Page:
Very excited by recent New Yorker article about an island community in Denmark that produces all their own power, and then some, using wind turbines and other innovations. What’s interesting is not just what they did, but how they overcame initial apathy in the community and turned the project into something of a sport, according to one citizen. The same article introduces the 2,000 Watt society, project of a Swiss thinktank which proposes 2,000 watts per person as a sustainable level of energy consumption that ought to be achieved without loss of standard of living. The reporter visits a building in Switzerland which was designed with the 2,000-watt-society in mind:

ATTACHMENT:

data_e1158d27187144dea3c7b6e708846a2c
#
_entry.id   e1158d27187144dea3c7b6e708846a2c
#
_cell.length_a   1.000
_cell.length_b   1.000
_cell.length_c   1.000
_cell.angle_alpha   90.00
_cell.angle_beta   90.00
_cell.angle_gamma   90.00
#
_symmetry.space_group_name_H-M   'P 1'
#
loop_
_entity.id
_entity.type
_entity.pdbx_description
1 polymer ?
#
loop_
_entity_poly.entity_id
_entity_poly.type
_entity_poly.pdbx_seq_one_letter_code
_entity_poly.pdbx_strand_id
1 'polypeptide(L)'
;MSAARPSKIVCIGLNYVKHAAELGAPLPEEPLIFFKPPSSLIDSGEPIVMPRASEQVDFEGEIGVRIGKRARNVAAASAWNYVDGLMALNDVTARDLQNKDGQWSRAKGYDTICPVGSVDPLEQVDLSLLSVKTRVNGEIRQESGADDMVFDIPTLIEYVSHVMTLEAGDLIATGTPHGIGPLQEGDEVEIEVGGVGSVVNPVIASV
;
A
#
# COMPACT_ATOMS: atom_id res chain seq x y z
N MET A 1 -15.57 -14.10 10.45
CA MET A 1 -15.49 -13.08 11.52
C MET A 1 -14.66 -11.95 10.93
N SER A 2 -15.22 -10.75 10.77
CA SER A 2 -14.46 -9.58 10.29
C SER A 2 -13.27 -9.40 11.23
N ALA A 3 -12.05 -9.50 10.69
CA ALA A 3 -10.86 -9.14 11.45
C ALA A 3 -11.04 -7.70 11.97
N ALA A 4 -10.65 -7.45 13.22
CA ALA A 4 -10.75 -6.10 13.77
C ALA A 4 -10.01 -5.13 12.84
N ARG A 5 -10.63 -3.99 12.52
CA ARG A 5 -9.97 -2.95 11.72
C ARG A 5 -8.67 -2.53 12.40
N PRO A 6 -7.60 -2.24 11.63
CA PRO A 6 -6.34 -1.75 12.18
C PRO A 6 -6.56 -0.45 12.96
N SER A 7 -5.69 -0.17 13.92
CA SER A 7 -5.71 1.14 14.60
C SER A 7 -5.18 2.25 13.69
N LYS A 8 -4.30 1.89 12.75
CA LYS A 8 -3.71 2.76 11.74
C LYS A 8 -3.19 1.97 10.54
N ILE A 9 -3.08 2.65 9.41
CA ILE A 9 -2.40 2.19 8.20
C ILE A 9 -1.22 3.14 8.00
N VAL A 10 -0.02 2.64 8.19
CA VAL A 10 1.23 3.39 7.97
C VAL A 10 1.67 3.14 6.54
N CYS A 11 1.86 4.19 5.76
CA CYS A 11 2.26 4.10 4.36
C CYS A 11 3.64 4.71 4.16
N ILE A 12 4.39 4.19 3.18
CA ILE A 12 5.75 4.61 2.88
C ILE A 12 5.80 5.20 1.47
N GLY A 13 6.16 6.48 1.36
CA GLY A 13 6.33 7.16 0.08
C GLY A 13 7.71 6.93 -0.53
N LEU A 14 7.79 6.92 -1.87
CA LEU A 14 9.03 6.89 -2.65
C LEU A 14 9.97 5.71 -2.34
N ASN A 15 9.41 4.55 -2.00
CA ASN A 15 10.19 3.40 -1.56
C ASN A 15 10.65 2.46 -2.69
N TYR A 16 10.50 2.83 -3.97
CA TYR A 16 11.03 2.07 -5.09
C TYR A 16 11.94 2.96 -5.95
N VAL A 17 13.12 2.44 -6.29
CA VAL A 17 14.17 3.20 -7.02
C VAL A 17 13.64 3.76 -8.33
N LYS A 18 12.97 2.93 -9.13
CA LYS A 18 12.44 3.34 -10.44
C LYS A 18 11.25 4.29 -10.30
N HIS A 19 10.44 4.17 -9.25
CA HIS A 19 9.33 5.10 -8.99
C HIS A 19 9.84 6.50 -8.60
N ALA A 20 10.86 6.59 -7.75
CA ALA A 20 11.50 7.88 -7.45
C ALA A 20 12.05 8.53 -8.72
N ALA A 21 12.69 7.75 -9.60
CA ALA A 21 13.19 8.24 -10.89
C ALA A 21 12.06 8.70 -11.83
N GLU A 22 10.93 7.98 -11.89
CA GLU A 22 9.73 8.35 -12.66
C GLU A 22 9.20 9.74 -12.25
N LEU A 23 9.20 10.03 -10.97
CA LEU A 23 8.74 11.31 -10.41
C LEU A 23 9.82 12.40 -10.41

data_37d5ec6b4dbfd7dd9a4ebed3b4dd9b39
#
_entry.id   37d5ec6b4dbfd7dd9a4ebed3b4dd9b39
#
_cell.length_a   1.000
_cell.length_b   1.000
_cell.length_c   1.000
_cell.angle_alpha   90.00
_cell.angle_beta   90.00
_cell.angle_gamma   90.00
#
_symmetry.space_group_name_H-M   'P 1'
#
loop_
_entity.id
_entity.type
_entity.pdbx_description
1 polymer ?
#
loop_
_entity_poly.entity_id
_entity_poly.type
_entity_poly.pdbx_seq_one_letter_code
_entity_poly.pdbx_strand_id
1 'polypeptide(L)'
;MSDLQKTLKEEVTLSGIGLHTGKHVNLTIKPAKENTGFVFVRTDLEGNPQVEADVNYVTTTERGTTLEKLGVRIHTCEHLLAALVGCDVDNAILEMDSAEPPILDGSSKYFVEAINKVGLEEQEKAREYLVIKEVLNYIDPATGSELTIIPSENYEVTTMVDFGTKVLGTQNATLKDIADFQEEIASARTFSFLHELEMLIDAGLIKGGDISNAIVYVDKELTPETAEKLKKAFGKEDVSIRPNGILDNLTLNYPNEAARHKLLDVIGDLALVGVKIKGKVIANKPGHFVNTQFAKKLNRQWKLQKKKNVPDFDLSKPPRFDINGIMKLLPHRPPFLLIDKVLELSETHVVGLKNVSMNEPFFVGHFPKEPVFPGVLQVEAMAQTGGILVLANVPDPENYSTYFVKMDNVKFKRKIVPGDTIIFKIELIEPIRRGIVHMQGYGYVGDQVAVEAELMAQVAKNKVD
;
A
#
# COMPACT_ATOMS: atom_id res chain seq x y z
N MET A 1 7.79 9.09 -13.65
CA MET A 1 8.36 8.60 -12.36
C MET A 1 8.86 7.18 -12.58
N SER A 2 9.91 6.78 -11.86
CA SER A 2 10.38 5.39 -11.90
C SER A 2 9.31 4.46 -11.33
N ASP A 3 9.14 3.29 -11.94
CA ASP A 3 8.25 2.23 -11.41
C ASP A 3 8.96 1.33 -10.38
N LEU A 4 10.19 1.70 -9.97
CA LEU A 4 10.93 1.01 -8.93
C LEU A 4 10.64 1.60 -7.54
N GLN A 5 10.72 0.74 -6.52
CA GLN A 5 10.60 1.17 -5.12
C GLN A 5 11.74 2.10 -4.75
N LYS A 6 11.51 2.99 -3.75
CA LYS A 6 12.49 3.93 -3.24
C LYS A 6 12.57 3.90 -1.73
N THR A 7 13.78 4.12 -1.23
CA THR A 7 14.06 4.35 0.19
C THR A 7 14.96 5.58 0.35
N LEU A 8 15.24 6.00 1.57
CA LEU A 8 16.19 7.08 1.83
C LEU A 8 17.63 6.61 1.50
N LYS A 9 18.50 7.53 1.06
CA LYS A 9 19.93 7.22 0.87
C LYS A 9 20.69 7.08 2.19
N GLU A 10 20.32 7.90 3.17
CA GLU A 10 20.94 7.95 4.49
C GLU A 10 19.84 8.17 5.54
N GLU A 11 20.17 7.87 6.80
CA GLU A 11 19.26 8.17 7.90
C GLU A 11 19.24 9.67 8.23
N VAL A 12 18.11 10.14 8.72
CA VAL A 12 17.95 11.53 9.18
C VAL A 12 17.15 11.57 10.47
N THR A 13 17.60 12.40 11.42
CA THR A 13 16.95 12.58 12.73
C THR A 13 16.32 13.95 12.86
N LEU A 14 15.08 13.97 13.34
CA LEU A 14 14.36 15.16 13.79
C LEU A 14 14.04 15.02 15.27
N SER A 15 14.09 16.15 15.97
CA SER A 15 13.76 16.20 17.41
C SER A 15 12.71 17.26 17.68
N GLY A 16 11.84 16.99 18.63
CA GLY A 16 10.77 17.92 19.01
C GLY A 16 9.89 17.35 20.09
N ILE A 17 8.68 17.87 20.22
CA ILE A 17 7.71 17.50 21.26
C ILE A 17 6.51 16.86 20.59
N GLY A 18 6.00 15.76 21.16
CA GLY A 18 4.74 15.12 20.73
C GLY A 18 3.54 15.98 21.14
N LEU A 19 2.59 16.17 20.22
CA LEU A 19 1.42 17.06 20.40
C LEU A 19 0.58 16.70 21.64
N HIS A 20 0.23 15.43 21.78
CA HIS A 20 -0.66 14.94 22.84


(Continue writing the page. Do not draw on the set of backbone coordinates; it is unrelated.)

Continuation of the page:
Among the many unusual features of the EAWAG Center is a lack of usual features. The building, which opened in 2006, has no furnace; it is so tightly insulated that, on most days, the warmth thrown off by the office equipment and the two hundred people who work inside is enough to keep it comfortable. Additional heat is provided by the sun—in winter, the outside panels tilt to allow in the maximum amount of light—and by air sucked in from underground. The building also has no conventional air-conditioners: in summer, the panels tilt to provide shade, and if the building gets hot during the day, at night the windows at the top of the atrium open, and the warm air rushes out. It supplies about a third of its own electricity with photovoltaic panels installed on the roof, and gets its hot water from solar collectors. Its bathrooms are equipped with specially designed “no mix” toilets that separate out urine, which contains potentially useful phosphorus and nitrogen. (“Exploiting common waste as a resource is a mark of sustainable civilization,” a booklet on the building observes.)


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